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Loch Ness DNA Could End Search for Nessie Once and for All

For many of us who write about and research unsolved mysteries, Nessie was one of the ‘gateway’ mysteries that instilled a lifelong love of the unexplained and elusive. The thought of a giant prehistoric creature prowling the waters of the Scottish Highlands and occasionally posing for photographs is irresistible for those of us who want to believe that there are still undiscovered relics of a lost time to be found. Despite innumerable sightings, hundreds of photographs of odd-looking objects or creatures, and the deep troves of folklore and conspiracy theories that surround Nessie, the infamous creature remains the stuff of legend.

Oh yeah, there's your monster right there. No doubt.

Oh yeah, there’s your monster right there. No doubt.

While several scientific studies have been conducted to comb Loch Ness using sonar and underwater cameras, these have been mostly fruitless. To try and end the Nessie debate once and for all, geneticist Neil Gemmell of New Zealand’s University of Otago has devised a plan to hunt for Nessie’s DNA. Speaking to the Daily Mail, Gemmell says his plan involves searching for environmental Nessie DNA in water samples of the loch:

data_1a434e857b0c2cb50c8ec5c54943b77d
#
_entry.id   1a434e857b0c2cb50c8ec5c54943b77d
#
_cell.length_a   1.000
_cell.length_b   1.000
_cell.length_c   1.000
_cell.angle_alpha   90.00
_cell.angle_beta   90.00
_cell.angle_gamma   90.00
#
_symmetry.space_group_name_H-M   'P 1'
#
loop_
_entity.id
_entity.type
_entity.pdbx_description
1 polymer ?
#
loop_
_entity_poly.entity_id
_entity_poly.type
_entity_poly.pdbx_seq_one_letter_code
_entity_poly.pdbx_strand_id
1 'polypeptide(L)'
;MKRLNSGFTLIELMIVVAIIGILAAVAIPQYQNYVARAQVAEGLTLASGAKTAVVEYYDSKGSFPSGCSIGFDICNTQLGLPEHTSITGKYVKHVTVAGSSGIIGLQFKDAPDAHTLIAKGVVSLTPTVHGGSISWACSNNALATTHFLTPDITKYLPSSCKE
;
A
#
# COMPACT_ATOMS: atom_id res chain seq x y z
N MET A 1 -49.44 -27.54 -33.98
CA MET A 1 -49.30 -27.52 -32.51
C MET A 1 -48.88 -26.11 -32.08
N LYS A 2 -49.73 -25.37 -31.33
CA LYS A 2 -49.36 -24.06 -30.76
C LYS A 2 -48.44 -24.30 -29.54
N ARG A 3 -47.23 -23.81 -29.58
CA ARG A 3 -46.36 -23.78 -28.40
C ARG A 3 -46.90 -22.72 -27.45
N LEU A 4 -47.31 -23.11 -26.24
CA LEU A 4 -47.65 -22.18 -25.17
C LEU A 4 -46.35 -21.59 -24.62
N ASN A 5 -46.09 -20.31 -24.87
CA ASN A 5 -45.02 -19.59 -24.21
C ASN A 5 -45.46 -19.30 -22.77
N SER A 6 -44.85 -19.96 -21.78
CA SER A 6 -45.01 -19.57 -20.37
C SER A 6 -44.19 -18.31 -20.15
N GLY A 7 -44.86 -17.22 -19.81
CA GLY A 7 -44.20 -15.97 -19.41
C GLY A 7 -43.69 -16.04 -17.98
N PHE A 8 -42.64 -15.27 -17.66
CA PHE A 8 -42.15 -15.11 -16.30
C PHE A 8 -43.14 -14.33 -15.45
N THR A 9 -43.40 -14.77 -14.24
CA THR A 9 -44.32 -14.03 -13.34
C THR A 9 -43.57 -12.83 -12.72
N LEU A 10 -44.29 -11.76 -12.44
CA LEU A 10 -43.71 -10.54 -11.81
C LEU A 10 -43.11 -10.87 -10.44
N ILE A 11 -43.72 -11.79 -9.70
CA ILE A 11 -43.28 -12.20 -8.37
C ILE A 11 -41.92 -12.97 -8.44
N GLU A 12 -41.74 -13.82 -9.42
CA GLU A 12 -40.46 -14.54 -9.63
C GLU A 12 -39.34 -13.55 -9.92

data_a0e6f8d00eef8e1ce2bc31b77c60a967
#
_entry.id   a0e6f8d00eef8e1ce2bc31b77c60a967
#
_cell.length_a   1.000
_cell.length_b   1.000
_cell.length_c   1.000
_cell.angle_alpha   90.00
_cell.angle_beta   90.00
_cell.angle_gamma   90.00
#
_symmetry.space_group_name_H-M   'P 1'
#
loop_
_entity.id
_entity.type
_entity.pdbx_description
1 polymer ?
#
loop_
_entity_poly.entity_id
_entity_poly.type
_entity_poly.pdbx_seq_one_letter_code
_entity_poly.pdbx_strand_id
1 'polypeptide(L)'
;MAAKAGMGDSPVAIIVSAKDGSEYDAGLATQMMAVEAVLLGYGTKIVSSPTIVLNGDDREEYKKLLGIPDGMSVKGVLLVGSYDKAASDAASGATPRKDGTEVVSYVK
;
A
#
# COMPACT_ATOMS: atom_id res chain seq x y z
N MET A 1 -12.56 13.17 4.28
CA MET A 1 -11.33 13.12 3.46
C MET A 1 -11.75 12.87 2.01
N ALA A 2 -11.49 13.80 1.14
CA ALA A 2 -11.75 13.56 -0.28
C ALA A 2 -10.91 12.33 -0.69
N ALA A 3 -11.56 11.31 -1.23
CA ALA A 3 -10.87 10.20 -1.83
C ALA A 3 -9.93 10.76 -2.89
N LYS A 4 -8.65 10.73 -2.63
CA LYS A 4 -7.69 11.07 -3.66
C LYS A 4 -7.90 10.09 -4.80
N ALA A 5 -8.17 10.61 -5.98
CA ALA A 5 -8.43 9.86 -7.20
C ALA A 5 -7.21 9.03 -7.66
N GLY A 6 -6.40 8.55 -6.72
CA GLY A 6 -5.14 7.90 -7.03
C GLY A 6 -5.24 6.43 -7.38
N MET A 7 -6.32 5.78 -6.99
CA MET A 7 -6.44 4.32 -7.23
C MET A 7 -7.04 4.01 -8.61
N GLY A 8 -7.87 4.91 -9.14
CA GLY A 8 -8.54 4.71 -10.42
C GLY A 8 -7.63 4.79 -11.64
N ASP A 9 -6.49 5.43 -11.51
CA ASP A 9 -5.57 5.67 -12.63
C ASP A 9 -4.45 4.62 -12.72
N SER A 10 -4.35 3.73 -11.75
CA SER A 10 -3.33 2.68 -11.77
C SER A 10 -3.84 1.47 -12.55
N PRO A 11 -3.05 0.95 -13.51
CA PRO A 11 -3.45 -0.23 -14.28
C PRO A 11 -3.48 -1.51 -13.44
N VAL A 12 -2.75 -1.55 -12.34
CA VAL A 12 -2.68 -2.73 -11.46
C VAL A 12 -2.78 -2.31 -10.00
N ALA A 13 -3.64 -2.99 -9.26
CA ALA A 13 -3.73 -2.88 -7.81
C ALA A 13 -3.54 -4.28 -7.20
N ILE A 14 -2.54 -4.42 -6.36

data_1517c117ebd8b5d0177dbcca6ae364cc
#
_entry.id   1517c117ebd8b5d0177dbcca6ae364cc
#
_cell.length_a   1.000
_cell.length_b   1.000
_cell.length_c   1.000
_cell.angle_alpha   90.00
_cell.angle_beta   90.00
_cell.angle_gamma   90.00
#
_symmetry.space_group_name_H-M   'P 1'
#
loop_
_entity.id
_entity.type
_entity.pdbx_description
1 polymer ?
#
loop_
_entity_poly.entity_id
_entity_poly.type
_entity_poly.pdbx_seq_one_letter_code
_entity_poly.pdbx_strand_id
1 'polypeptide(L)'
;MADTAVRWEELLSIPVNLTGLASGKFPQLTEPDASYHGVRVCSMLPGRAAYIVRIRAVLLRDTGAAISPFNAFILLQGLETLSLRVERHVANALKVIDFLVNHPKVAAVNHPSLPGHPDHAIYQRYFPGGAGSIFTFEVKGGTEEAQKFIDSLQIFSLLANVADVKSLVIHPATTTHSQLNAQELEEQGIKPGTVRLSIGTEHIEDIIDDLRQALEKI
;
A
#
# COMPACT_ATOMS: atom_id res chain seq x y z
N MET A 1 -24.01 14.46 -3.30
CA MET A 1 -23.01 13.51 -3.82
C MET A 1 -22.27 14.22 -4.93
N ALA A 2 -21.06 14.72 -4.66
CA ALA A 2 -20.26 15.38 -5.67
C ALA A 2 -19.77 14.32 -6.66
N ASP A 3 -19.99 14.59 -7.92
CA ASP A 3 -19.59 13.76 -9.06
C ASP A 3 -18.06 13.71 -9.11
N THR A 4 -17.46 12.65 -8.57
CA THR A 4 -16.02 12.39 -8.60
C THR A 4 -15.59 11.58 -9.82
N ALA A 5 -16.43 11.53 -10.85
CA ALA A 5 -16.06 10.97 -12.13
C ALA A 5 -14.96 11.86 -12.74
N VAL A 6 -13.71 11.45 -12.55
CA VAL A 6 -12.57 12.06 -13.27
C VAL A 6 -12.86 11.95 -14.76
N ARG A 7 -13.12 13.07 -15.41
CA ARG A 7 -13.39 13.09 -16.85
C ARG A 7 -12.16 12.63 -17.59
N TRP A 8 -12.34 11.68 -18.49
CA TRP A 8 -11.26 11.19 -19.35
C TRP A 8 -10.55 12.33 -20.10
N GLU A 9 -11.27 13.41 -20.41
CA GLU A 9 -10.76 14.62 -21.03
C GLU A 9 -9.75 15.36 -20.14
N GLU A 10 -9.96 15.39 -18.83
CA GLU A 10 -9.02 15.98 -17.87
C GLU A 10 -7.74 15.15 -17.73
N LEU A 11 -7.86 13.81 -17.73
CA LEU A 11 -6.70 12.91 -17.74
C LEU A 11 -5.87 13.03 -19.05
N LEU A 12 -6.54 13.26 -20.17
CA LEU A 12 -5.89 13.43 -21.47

We use environmental DNA to monitor marine biodiversity. From a few litres of water we can detect thousands of species. All large organisms lose cells as they move through their environment. New genomic technology is sensitive enough to pick this up and we can use comparisons to databases that span the majority of known living things. If there was anything unusual in the loch these DNA tools would be likely to pick up that evidence.

Gemmell says he is a Nessie skeptic, which could be a good thing for the legitimacy of his results.

Gemmell’s research blends ecology, conservation, and evolutionary biology with recent technological advances in genome sequencing.

Speaking to the Otago Daily Times, Gemmell said his plan began almost in jest:

I, myself, am a skeptic. But I’m not averse to the idea of being proved wrong. It started out as an idea that I voiced on Twitter with some other colleagues, and it’s been picked up and it seems to have grown some legitimate legs.

Will this be the test that once and for all confirms or denies the existence of the legendary monster? Gemmell believes that even if the results turn up nothing, Nessie hunters will continue to search for the monster based on a belief that the creature is paranormal and therefore beyond the scope of our science. That’s not necessarily a new idea and has been suggested for years. For those of us who want to believe, there’s always another explanation.

I still want to believe.

I still want to believe.